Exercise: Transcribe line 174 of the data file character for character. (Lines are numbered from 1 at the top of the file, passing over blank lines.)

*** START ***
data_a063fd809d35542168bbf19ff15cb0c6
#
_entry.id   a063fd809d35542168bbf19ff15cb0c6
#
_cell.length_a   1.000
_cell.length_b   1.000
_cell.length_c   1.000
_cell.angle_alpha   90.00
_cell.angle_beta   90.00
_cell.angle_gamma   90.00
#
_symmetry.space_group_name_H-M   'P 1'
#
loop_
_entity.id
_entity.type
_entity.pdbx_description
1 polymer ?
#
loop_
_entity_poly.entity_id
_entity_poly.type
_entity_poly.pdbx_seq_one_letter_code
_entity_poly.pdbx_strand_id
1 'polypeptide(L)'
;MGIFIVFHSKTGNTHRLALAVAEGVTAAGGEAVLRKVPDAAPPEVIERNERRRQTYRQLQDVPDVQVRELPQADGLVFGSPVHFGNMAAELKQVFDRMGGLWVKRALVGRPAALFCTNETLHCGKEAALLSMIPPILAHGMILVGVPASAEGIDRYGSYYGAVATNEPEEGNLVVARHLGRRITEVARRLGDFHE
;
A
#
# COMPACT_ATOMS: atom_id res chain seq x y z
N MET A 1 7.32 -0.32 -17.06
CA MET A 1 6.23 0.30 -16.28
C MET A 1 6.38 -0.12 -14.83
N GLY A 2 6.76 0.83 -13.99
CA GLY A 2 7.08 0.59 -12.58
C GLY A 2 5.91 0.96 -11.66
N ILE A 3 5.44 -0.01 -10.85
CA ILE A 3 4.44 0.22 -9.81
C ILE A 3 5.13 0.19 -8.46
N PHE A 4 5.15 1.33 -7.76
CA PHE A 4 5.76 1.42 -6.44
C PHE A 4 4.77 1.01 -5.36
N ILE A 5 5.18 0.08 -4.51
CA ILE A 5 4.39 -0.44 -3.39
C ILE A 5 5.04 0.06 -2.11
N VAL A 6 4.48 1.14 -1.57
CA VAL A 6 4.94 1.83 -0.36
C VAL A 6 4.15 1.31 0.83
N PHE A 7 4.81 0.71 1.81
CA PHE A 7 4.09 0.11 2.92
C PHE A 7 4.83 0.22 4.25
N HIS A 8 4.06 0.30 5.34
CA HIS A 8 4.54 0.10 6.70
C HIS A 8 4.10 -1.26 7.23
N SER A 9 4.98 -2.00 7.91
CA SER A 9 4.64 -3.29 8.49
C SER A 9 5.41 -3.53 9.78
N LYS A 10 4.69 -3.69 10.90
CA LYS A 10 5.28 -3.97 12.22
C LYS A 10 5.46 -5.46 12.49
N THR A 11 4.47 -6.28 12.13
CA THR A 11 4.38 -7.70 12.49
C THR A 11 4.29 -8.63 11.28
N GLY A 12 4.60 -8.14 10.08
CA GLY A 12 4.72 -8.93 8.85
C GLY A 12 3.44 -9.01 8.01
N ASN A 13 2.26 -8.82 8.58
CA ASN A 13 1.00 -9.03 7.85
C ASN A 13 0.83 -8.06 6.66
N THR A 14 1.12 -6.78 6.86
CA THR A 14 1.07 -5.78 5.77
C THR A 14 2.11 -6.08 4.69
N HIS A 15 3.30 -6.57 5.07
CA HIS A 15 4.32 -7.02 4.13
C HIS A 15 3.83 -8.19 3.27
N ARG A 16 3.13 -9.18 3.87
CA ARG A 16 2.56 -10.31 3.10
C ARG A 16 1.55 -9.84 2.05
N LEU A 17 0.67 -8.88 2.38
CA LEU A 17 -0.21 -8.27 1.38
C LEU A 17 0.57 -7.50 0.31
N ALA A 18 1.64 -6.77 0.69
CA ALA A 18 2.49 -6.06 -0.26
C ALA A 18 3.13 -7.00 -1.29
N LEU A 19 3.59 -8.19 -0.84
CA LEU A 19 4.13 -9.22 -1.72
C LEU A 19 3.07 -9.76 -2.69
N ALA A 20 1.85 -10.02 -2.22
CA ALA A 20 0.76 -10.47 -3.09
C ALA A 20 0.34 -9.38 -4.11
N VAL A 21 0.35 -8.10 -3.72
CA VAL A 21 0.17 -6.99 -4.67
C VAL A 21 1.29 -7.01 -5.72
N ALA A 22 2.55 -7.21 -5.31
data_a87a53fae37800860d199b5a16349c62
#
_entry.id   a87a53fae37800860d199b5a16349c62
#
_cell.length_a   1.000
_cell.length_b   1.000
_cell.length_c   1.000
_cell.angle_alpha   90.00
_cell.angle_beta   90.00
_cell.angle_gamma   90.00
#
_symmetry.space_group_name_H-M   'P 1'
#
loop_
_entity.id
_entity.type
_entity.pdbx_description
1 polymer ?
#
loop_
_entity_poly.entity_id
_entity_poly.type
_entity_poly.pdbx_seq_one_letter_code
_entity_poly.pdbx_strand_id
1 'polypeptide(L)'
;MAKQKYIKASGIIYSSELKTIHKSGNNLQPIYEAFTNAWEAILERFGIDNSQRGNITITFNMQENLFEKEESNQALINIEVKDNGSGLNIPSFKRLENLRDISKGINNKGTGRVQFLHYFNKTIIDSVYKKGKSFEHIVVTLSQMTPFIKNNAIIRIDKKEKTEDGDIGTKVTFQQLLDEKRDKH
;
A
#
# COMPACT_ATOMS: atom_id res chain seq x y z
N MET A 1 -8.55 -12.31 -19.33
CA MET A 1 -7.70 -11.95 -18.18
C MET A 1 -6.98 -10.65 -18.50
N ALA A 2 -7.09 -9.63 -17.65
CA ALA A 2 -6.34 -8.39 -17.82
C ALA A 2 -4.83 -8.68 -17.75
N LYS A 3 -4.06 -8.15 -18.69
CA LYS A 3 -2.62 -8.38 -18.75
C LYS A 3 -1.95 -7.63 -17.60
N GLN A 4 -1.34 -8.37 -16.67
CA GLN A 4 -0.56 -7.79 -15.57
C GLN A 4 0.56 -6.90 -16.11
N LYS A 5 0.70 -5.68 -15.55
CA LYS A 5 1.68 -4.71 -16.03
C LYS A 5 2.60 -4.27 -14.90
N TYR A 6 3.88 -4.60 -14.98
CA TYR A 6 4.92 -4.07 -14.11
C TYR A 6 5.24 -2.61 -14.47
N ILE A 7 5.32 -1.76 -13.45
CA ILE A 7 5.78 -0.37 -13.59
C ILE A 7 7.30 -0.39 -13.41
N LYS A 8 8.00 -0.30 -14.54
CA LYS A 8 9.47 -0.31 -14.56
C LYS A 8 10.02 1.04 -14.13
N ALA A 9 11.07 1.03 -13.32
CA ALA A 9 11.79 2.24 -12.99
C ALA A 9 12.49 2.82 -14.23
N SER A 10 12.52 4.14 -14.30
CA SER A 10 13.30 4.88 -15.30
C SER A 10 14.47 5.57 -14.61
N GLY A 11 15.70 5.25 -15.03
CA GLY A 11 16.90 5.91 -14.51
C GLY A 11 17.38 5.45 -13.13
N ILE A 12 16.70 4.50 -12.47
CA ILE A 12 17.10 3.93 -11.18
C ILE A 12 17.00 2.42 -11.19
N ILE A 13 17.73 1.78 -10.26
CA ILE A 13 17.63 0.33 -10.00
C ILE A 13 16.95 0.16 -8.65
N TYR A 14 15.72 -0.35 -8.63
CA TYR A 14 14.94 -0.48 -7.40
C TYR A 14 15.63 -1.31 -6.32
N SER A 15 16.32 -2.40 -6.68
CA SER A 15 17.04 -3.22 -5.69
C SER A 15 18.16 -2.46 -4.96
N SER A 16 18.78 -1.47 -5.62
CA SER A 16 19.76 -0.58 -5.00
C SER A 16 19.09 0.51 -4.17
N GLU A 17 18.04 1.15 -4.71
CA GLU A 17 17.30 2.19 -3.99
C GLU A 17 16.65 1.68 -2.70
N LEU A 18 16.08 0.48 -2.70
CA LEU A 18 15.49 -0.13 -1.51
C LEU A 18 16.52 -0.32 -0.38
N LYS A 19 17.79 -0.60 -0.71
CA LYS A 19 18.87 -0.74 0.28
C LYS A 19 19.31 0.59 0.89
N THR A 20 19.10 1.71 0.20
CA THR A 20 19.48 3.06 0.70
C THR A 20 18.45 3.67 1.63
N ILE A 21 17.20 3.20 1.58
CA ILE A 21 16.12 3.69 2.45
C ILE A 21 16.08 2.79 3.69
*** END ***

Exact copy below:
CA GLU A 17 17.30 2.19 -3.99